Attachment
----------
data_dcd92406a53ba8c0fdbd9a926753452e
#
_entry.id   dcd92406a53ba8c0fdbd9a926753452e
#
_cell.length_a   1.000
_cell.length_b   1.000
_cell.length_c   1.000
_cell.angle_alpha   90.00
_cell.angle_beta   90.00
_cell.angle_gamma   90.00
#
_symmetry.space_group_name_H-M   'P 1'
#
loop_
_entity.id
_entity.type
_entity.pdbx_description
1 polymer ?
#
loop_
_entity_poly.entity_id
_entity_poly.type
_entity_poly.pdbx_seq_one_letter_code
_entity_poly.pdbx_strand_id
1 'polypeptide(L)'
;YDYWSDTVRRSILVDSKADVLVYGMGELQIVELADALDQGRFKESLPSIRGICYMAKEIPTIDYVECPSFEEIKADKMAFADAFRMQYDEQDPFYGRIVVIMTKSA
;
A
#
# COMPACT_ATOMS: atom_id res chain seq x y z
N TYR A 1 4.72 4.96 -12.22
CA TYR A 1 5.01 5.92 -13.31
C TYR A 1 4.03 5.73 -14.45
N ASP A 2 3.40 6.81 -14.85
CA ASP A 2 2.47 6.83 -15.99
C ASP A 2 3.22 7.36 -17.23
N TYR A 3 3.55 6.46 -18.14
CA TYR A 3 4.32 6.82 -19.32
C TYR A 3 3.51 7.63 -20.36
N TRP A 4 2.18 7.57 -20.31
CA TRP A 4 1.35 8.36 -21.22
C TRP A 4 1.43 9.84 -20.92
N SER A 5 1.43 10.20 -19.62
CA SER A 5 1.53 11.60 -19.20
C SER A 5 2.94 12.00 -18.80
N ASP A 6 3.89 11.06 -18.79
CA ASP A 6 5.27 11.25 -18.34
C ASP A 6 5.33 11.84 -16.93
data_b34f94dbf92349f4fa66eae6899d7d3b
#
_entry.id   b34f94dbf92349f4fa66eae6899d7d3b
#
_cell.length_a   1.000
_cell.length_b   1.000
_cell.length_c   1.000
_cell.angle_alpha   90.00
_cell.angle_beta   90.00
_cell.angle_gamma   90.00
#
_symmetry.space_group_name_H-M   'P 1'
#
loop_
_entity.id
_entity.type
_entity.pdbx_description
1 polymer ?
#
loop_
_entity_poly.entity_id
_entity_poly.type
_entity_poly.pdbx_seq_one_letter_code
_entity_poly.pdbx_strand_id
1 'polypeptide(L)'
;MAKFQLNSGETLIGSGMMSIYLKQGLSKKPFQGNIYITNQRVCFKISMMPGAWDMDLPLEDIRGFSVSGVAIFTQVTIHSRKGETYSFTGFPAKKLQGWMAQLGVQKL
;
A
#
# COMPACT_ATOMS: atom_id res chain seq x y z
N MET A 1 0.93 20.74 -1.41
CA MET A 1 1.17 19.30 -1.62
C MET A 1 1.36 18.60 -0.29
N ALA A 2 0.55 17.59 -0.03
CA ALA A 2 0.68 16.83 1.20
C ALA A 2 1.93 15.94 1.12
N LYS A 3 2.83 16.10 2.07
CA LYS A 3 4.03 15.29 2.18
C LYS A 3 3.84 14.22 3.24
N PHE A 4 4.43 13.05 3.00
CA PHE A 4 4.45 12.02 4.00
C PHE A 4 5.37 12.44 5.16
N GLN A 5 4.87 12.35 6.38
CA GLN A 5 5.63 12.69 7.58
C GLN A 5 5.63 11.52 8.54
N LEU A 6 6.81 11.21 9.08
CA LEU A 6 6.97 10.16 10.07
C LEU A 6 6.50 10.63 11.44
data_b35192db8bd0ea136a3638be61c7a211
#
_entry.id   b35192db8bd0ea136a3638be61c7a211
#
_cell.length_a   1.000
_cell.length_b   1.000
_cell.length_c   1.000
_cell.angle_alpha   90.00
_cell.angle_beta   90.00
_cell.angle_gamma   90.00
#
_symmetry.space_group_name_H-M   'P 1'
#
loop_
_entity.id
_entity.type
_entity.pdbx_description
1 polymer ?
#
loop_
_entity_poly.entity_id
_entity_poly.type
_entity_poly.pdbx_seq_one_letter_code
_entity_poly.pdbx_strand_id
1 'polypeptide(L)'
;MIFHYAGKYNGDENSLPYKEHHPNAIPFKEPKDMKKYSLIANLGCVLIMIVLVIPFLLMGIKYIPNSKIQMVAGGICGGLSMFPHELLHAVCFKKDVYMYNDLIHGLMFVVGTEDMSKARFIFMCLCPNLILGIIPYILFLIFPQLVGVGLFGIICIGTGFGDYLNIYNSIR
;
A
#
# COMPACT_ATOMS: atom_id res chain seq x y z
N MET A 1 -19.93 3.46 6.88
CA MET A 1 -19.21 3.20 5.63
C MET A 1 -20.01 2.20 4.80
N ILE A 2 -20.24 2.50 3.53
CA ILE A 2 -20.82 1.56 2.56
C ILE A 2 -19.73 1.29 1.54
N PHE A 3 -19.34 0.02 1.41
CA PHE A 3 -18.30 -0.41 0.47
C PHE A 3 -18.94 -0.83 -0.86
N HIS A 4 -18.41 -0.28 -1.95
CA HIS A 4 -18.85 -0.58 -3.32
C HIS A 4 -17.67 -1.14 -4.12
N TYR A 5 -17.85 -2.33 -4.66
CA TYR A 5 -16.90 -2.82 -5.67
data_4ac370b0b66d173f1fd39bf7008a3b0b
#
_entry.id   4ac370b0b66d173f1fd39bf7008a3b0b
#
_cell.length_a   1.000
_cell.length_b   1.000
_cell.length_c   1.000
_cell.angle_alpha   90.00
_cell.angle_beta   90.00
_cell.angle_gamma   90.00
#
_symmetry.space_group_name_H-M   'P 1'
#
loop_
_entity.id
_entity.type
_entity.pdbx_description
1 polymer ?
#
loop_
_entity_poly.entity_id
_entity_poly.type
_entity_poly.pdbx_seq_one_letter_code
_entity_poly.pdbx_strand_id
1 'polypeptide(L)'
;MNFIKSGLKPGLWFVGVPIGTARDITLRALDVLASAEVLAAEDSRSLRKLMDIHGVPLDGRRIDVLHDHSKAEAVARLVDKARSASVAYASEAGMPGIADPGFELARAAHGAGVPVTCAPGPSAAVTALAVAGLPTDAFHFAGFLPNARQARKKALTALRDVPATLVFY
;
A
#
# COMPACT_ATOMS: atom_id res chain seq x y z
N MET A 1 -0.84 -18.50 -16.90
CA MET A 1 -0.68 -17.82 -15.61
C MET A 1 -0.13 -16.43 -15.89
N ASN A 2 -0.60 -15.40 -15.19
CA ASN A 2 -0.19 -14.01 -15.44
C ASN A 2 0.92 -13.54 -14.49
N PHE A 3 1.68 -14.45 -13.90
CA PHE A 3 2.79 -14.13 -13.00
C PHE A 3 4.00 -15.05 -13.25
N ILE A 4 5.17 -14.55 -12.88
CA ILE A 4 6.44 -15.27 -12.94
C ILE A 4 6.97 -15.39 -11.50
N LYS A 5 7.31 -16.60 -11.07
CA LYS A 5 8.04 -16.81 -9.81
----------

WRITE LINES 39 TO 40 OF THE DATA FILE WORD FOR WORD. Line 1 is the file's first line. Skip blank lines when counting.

C TYR A 3 3.51 7.63 -20.36
N TRP A 4 2.18 7.57 -20.31